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In-house lawyers 'should avoid team mentality'

Posted by: Laurence Simons 24/12/12

It might be easy to forget but people with in-house legal jobs just want to be loved like everyone else. As the nights draw in and the weather gets colder, they yearn for the warm certainties of office life - for easy badinage around the water-cooler and dutiful football banter exchanged in the kitchen.

However, founder and the chief executive officer of Consero Paul Mandell - who is himself a former practicing lawyer - has warned that in-house legal staff need to retain a degree of independence from the business they work for if they are to offer effective advice.

A number of recent studies have suggested that lawyers in this role tend to be given an increasing level of responsibility within companies, encouraged to help form strategy and forming an integral part of the leadership team.

This is often attributed to the increasingly tangled regulatory net facing global companies, which has made the role of in-house legal experts especially crucial.

While this has been welcomed by in-house staff tired of being considered the poor cousins of their private practice counterpart, Mr Mandell has warned that getting too close to the process can prevent lawyers from giving prescient and unbiased advice.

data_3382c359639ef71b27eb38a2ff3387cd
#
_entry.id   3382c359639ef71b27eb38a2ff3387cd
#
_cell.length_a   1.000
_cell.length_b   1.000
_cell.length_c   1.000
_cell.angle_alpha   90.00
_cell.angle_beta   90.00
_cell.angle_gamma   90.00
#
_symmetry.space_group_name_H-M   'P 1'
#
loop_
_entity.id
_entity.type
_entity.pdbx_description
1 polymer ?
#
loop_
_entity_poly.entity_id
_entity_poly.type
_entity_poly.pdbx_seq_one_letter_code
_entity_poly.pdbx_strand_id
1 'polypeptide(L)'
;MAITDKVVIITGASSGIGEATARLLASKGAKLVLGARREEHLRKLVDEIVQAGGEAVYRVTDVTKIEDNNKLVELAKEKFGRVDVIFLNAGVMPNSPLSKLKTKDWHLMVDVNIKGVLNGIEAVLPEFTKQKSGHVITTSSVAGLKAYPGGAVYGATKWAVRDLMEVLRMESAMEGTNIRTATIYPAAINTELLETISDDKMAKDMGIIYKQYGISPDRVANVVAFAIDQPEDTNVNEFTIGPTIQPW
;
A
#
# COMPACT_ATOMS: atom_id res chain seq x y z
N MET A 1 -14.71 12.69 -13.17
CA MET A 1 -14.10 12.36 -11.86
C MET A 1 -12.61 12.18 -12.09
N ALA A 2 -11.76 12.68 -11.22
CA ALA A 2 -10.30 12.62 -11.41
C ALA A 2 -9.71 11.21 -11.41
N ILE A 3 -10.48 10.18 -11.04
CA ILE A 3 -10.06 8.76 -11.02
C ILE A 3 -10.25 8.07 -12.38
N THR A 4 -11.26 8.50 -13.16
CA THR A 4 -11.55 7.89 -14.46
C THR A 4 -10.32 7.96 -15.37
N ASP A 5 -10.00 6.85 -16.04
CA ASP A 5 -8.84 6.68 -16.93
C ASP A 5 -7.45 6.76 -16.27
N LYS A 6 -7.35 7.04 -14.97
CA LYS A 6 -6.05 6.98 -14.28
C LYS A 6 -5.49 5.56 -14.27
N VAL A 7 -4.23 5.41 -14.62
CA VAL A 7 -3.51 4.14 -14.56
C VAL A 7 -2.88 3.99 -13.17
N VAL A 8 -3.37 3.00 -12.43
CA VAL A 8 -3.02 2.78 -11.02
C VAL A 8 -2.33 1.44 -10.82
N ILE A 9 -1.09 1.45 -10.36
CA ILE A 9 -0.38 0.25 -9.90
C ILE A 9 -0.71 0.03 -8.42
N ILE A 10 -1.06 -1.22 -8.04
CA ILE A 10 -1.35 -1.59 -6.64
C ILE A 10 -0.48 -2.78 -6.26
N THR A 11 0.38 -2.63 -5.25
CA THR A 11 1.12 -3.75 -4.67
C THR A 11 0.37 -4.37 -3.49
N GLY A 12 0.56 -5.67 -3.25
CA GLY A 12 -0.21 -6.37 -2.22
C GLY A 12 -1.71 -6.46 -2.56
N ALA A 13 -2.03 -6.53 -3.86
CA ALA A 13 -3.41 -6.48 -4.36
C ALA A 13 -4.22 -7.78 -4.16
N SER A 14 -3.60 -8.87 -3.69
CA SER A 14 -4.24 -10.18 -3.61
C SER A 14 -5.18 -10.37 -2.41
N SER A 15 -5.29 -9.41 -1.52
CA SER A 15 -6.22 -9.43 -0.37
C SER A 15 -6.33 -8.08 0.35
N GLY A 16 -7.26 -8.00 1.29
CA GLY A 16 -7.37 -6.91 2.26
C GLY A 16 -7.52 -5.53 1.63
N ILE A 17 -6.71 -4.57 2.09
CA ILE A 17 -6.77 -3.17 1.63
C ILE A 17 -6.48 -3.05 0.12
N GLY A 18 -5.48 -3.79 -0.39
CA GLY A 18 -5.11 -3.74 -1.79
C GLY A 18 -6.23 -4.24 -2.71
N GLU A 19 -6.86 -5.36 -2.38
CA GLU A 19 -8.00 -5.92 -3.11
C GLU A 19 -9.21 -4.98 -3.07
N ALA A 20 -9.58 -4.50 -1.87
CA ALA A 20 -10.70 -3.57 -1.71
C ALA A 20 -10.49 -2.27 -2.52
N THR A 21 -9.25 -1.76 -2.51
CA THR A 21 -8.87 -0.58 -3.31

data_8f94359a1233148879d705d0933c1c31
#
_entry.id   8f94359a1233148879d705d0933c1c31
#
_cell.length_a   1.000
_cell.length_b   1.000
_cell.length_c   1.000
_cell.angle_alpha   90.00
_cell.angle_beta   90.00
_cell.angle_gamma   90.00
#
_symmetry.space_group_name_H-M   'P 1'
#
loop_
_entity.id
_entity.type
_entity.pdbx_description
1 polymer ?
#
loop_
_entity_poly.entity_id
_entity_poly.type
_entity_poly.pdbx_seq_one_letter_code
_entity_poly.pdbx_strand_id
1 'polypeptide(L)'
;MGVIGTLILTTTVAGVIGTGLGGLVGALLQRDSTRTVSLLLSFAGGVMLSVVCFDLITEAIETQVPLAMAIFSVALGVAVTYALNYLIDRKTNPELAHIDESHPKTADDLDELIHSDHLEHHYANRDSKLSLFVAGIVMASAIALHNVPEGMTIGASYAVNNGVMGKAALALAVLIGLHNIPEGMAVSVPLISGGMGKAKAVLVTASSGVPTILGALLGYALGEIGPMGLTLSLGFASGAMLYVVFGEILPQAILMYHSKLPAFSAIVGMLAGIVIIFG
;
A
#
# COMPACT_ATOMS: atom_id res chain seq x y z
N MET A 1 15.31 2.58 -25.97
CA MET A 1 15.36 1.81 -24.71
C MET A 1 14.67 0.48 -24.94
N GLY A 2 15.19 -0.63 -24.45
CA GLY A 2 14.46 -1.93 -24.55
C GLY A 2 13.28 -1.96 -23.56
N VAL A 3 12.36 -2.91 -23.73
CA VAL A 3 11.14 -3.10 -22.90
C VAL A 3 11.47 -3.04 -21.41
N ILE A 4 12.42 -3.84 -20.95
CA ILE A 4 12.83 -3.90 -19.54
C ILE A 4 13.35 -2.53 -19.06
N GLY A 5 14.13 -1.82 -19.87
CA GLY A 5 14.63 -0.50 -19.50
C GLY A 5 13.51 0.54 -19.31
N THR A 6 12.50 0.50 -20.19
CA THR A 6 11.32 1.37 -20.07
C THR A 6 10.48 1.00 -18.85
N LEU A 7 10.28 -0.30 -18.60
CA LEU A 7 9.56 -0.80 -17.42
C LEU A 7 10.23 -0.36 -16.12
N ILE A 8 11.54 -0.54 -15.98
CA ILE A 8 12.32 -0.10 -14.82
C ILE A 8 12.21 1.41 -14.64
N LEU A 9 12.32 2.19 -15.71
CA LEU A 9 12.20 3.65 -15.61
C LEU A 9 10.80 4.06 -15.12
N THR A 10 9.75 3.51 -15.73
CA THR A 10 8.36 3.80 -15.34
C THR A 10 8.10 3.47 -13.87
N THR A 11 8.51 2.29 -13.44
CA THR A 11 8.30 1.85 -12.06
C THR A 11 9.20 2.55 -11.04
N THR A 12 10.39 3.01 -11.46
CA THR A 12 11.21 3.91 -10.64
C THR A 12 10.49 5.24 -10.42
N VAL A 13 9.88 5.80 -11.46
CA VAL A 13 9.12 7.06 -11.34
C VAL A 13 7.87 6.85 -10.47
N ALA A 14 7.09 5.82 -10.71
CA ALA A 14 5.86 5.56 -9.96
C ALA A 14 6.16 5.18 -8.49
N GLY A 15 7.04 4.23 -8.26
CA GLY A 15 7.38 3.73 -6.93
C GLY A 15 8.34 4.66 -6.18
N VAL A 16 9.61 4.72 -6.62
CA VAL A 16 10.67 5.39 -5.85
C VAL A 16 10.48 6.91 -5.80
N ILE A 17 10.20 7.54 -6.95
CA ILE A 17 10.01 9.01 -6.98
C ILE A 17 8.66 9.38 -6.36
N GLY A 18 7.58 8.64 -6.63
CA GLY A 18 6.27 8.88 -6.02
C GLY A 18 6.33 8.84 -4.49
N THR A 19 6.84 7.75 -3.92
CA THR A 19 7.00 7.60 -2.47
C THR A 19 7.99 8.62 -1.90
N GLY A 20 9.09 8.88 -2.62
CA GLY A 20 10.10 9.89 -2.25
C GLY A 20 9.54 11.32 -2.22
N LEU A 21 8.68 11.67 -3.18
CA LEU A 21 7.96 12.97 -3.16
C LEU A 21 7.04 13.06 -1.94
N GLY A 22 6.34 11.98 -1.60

Writing for Law, he said: "As lawyers are drawn ever deeper into the fold of corporate management, they must keep in mind their primary function - helping the company mitigate legal risk - and avoid adopting a team mentality."

He expressed the opinion that the broadening function of in-house lawyers is a positive step, but nevertheless one that should be considered with caution.

"If the lawyer seeks to be 'part of the team' at the expense of thoughtful analysis of legal risk, the company may lose the protection for which the lawyer was hired in the first place," explained Mr Mandell.

While this doesn't necessarily mean in-house legal staff need to drop out of the Secret Santa chain immediately and aren't allowed to get a round in when everyone goes out for a festive drink, it does mean they are being forced to juggle more roles than ever before while remaining clearheaded about their position at a company.

Fortunately, this has been reflected in their remuneration, with a recent report revealing that 69 per cent of in-house lawyers in the US saw their compensation levels grow over the course of 2012.

The HBR Law Department Survey found that the average salary recorded had increased by 3.3 per cent year-on-year.